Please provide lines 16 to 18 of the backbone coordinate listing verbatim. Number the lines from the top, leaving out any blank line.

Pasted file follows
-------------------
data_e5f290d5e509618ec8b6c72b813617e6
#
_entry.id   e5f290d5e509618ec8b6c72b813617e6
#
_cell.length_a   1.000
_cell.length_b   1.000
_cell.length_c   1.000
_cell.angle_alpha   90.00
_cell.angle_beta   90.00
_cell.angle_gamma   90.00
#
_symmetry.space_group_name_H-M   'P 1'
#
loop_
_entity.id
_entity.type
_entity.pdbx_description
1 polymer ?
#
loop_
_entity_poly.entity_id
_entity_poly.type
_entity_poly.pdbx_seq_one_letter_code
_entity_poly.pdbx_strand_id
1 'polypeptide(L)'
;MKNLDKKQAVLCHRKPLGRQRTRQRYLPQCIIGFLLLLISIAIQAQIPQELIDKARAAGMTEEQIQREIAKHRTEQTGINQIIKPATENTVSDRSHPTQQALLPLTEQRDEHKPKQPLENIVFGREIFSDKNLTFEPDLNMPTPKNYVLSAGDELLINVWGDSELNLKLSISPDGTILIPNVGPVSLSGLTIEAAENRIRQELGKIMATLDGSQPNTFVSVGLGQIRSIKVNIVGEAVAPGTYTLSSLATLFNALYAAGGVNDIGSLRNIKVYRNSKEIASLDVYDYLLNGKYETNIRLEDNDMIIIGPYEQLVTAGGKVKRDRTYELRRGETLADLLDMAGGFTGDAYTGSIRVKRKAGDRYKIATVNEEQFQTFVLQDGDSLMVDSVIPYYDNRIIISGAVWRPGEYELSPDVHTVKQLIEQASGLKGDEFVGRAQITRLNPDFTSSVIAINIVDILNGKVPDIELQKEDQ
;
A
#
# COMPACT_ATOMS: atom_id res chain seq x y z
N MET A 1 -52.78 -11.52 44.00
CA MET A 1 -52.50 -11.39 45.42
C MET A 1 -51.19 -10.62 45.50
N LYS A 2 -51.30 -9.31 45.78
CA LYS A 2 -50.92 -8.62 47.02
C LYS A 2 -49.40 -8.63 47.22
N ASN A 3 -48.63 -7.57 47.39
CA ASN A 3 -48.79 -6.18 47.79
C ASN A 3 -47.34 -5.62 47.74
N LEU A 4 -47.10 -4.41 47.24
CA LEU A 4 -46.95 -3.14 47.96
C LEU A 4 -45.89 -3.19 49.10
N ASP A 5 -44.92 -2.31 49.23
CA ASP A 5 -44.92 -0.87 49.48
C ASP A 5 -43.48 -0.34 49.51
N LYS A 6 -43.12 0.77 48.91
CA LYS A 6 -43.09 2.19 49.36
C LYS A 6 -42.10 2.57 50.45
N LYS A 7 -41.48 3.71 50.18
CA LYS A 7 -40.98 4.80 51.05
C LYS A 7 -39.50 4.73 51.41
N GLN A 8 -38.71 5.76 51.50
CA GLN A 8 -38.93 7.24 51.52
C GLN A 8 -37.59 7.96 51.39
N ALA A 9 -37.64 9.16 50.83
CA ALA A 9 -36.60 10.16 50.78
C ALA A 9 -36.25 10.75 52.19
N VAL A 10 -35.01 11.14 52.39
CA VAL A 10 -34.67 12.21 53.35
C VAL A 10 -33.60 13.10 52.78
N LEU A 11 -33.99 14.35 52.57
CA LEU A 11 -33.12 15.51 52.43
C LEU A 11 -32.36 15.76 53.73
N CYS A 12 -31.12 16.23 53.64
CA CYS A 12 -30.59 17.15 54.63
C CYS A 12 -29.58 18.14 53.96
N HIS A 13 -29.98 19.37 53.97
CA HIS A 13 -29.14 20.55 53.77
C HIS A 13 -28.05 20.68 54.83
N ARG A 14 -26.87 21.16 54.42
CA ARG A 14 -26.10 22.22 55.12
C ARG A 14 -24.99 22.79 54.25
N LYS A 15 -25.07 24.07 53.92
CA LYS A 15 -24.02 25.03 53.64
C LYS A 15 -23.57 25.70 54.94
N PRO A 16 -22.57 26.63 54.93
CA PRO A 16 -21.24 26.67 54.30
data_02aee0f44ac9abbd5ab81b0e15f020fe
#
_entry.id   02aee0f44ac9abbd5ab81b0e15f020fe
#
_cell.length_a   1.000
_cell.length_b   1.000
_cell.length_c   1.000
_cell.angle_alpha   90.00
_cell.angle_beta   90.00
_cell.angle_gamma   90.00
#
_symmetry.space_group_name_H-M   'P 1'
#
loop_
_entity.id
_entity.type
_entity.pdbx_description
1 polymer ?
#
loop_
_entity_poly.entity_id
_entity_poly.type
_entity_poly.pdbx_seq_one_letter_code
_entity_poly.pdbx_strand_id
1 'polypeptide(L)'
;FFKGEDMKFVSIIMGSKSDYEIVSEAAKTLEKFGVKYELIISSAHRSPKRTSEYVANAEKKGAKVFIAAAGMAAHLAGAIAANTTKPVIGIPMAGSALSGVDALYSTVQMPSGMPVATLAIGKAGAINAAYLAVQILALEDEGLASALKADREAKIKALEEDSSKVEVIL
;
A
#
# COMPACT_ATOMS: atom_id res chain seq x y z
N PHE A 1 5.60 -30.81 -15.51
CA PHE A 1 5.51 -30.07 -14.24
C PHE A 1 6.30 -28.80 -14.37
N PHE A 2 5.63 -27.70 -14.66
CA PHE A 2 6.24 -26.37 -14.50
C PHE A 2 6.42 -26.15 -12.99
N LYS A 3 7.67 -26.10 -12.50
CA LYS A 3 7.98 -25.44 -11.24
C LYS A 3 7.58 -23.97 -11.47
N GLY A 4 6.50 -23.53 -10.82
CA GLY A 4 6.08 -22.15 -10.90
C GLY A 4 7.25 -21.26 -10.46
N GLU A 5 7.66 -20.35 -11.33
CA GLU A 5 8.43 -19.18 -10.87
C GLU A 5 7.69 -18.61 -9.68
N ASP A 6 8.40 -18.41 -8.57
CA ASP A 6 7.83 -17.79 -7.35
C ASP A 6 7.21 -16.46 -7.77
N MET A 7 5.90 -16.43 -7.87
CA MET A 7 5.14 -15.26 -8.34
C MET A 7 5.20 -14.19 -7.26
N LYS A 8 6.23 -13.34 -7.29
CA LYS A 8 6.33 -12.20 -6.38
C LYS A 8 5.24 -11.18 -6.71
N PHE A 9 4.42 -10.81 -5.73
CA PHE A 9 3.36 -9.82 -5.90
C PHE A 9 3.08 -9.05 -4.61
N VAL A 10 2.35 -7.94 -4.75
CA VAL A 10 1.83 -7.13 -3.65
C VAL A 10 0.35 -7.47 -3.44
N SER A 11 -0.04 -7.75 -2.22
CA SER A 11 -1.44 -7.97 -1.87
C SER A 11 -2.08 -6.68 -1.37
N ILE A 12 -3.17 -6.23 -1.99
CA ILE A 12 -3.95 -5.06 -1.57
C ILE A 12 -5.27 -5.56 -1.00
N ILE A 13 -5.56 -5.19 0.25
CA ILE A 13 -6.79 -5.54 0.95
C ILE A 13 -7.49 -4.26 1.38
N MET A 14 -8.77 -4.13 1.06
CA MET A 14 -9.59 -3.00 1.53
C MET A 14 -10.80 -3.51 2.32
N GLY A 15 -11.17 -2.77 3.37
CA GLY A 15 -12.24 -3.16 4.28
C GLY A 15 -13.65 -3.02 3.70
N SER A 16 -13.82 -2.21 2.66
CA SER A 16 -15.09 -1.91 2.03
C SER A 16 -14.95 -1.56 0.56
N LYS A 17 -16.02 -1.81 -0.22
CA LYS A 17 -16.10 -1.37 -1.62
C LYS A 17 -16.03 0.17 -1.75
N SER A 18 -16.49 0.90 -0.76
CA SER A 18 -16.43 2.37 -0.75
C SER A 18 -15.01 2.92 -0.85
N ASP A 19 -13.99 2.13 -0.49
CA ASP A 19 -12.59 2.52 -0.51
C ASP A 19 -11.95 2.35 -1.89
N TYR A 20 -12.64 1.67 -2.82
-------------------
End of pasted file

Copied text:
_entity.type
_entity.pdbx_description
1 polymer ?